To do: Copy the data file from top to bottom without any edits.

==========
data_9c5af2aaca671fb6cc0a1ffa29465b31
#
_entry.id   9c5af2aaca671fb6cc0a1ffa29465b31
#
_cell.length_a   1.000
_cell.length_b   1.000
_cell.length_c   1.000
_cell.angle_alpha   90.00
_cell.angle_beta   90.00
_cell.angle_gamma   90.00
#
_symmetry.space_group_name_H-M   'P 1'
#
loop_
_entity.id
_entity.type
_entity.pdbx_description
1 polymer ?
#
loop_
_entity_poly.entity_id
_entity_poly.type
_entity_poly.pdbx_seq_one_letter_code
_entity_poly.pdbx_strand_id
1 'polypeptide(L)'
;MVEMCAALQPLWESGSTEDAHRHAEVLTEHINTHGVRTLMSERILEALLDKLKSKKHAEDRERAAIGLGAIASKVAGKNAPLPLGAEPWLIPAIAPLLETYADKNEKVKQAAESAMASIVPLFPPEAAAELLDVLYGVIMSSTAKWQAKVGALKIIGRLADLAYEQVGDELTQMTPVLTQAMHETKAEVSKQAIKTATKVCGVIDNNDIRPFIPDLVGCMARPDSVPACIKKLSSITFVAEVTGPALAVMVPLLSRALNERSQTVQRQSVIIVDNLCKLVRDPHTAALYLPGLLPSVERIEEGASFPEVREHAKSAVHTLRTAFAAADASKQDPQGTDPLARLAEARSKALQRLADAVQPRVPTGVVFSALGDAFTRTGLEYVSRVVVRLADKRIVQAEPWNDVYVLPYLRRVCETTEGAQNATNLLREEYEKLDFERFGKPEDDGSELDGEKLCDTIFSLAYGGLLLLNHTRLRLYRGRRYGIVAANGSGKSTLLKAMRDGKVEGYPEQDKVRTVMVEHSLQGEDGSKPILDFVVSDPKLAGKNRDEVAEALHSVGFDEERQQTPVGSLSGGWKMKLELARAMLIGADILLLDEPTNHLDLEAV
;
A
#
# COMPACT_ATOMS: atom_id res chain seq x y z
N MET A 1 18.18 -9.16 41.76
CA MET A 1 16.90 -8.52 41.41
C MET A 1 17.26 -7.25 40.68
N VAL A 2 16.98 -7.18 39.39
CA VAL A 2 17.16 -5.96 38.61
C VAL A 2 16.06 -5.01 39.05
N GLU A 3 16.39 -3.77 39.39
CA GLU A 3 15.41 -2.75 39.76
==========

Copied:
data_9c5af2aaca671fb6cc0a1ffa29465b31
#
_entry.id   9c5af2aaca671fb6cc0a1ffa29465b31
#
_cell.length_a   1.000
_cell.length_b   1.000
_cell.length_c   1.000
_cell.angle_alpha   90.00
_cell.angle_beta   90.00
_cell.angle_gamma   90.00
#
_symmetry.space_group_name_H-M   'P 1'
#
loop_
_entity.id
_entity.type
_entity.pdbx_description
1 polymer ?
#
loop_
_entity_poly.entity_id
_entity_poly.type
_entity_poly.pdbx_seq_one_letter_code
_entity_poly.pdbx_strand_id
1 'polypeptide(L)'
;MVEMCAALQPLWESGSTEDAHRHAEVLTEHINTHGVRTLMSERILEALLDKLKSKKHAEDRERAAIGLGAIASKVAGKNAPLPLGAEPWLIPAIAPLLETYADKNEKVKQAAESAMASIVPLFPPEAAAELLDVLYGVIMSSTAKWQAKVGALKIIGRLADLAYEQVGDELTQMTPVLTQAMHETKAEVSKQAIKTATKVCGVIDNNDIRPFIPDLVGCMARPDSVPACIKKLSSITFVAEVTGPALAVMVPLLSRALNERSQTVQRQSVIIVDNLCKLVRDPHTAALYLPGLLPSVERIEEGASFPEVREHAKSAVHTLRTAFAAADASKQDPQGTDPLARLAEARSKALQRLADAVQPRVPTGVVFSALGDAFTRTGLEYVSRVVVRLADKRIVQAEPWNDVYVLPYLRRVCETTEGAQNATNLLREEYEKLDFERFGKPEDDGSELDGEKLCDTIFSLAYGGLLLLNHTRLRLYRGRRYGIVAANGSGKSTLLKAMRDGKVEGYPEQDKVRTVMVEHSLQGEDGSKPILDFVVSDPKLAGKNRDEVAEALHSVGFDEERQQTPVGSLSGGWKMKLELARAMLIGADILLLDEPTNHLDLEAV
;
A
#
# COMPACT_ATOMS: atom_id res chain seq x y z
N MET A 1 18.18 -9.16 41.76
CA MET A 1 16.90 -8.52 41.41
C MET A 1 17.26 -7.25 40.68
N VAL A 2 16.98 -7.18 39.39
CA VAL A 2 17.16 -5.96 38.61
C VAL A 2 16.06 -5.01 39.05
N GLU A 3 16.39 -3.77 39.39
CA GLU A 3 15.41 -2.75 39.76